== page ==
Now I know that this project didn't actually get too far, but it's still hilarious, and a sign of a mindset stuck in the mire of lazy stereotypes.

Monday, January 17, 2005

The Prize

Today marks the observance of the birthday of legendary civil rights leader Rev. Martin Luther King, Jr. His life and works largely speak for themselves, and any commentary I might offer runs the risk of being superfluous.

However, perhaps the most poignant chronicle of the struggle of King and his civil rights brethren, the award-winning documentary film "Eyes On The Prize," may become unavailable to future generations.

Unfortunately, due in large part to mass media consolidation, rights to the archival footage seen in the film, have become prohibitively expensive.

When questions about the consitutionality of the latest blanket extension of the copyright term emerge, or one notes that the various "fair use" exceptions to copyright law are under attack, it's the sort of thing that resonates mostly in the rarefield atmosphere of law journal articles or scholarly journals.

Those of us who believe that the balance of intellectual property protections have shifted too far in favor of the content monopolies are usually stuck arguing in the abstract, and attacked for being on the side of bootleg movies or software pirates.
For me, more than anything else, it's about the continued propagation of culture, of memory - of not allowing an ever-smaller group of media conglomerates effective veto power over the images and words that make up our cultural history and dialogue.
It's rare that we as a people and a culture ever get such a tangible cost to surrendering so much control over our culture to corporate entities as this one, but this case is particularly striking; in that sense, and in that sense alone, is the threat of the disappearance of "Eyes On The Prize" a blessing.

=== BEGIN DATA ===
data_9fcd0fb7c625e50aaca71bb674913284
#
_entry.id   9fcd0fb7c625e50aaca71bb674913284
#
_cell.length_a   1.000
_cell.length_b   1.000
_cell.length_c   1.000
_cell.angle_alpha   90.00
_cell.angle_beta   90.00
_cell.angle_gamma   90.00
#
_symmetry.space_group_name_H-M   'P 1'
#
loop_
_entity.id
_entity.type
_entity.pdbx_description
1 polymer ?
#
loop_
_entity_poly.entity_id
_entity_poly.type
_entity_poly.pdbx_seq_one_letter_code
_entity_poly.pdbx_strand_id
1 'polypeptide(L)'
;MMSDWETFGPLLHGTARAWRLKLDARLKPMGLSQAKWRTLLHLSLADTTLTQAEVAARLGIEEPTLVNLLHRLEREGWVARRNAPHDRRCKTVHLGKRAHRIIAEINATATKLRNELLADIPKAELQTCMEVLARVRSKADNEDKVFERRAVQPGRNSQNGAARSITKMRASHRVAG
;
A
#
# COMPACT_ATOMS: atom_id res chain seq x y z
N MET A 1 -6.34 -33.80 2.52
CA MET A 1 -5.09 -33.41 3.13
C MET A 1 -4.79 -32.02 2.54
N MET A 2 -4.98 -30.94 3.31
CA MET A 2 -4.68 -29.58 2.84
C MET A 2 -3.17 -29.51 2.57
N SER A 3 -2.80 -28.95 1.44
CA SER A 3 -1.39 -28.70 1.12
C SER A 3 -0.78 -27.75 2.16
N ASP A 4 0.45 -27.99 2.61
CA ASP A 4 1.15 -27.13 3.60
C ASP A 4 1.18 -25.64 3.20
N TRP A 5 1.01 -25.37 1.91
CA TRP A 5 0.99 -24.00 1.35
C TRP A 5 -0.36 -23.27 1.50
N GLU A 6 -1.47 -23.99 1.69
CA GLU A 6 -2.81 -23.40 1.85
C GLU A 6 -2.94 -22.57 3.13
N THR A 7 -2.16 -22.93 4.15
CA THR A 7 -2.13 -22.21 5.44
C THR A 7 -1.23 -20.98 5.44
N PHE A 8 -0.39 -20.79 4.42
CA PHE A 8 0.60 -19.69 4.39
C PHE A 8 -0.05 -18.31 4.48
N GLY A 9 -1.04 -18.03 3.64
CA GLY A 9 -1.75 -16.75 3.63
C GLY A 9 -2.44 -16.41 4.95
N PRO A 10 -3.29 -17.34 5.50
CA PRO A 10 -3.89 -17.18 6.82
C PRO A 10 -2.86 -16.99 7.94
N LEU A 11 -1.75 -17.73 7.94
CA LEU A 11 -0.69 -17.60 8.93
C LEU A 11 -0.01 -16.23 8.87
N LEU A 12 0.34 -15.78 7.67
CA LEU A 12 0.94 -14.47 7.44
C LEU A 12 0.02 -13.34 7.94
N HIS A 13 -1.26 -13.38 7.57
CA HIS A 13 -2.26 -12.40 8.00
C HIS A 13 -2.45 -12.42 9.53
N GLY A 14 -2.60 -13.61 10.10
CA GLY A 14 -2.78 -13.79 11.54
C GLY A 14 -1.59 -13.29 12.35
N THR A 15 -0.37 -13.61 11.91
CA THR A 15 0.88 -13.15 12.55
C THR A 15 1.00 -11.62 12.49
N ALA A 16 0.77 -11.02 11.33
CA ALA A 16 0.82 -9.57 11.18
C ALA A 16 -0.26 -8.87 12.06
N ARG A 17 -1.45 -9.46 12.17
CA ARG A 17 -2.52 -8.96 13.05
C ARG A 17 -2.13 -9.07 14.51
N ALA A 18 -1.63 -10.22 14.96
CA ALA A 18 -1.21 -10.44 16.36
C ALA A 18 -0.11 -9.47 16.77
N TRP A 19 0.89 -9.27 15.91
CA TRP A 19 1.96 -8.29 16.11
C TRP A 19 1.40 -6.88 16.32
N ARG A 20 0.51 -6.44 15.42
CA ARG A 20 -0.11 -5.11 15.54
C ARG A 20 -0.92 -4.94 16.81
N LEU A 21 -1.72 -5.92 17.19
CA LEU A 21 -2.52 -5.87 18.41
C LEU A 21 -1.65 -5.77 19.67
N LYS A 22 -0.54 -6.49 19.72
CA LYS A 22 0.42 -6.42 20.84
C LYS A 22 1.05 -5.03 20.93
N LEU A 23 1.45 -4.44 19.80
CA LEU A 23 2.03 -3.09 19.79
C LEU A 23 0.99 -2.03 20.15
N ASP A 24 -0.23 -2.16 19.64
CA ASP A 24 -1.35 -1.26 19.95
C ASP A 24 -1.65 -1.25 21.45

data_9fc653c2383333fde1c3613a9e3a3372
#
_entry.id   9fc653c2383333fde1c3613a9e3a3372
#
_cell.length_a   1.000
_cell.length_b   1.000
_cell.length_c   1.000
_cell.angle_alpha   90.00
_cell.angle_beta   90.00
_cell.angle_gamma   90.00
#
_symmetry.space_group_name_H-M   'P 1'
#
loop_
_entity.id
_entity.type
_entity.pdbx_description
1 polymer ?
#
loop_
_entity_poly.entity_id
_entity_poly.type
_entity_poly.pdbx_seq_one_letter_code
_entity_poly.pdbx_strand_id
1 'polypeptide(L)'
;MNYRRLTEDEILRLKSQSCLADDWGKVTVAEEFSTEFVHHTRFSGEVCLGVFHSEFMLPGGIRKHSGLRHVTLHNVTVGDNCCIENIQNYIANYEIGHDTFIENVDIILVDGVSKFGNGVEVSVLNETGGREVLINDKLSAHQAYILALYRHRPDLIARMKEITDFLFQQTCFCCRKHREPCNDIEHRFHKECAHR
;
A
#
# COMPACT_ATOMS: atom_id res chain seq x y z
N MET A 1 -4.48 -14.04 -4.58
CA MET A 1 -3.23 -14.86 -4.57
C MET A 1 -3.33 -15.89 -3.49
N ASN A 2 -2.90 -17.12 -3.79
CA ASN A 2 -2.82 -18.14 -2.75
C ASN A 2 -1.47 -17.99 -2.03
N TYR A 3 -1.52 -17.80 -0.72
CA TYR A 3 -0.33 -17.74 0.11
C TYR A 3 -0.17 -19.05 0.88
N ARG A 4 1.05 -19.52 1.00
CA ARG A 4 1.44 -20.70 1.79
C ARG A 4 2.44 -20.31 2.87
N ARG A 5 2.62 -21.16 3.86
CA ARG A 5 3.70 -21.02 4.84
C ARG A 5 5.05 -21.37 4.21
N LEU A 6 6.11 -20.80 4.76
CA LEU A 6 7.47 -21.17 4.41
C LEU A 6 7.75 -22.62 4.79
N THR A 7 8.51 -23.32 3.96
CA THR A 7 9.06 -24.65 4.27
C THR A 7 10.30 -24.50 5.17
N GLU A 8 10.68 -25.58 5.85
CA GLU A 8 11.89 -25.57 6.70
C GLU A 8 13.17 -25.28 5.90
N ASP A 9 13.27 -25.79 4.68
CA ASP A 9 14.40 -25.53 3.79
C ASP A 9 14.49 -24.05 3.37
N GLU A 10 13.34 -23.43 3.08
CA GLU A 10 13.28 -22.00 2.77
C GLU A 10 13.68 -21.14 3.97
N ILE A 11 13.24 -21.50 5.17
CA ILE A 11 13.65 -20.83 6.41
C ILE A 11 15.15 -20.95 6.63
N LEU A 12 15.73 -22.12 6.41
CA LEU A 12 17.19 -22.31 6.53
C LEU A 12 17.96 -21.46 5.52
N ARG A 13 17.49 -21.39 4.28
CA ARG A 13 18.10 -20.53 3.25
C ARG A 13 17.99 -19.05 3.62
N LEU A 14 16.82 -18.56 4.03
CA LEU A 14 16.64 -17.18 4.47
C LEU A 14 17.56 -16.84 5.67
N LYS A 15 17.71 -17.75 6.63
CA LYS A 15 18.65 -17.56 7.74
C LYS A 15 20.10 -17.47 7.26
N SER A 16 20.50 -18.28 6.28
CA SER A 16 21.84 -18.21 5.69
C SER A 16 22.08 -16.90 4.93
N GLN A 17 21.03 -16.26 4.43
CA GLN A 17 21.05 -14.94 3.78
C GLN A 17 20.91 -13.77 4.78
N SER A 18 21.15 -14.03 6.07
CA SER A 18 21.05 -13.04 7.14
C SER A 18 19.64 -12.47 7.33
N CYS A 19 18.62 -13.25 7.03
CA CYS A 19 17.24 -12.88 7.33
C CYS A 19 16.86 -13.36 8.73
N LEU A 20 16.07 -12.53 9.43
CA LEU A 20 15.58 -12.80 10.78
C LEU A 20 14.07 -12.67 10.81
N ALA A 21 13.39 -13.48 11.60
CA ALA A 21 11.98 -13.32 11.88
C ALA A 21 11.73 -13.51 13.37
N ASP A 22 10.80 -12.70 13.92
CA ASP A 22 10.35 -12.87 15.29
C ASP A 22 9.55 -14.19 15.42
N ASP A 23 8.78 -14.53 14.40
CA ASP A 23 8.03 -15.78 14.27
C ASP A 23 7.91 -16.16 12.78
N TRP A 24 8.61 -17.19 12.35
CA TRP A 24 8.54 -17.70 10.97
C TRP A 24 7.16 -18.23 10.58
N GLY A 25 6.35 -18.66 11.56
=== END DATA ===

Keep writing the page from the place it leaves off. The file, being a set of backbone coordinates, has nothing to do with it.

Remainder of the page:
Sunday, January 16, 2005

Well, it's my first post of the New Year, and there's so much to write about. I'm sort of like the mythical Buridan's Ass who can't decide between a seemingly infinite number of possible subjects on which to opine.

I figured it would be good to start the New Year and mark my return to blogging with a basic foundation for why my beliefs are what they are, and where they, from a somewhat rational point of view, come from.

Someone asked me why I'm so far left (by American standards) and here's what I came up with...
1. Unless you believe that this is the best of all possible worlds, you believe things could be better.
2. If things could be better, you have to imagine why things aren't better than they currently are.
3. Are you going hold someone or something responsible for why things aren't better than they are? If not, you're more or less at the same place you'd be if you thought we lived in the best of all possible worlds.
4. Does it make more sense to hold people and entities that posess large amounts of wealth and power responsible for why things aren't better than they are, or people and entities largely without wealth or power? I choose the former.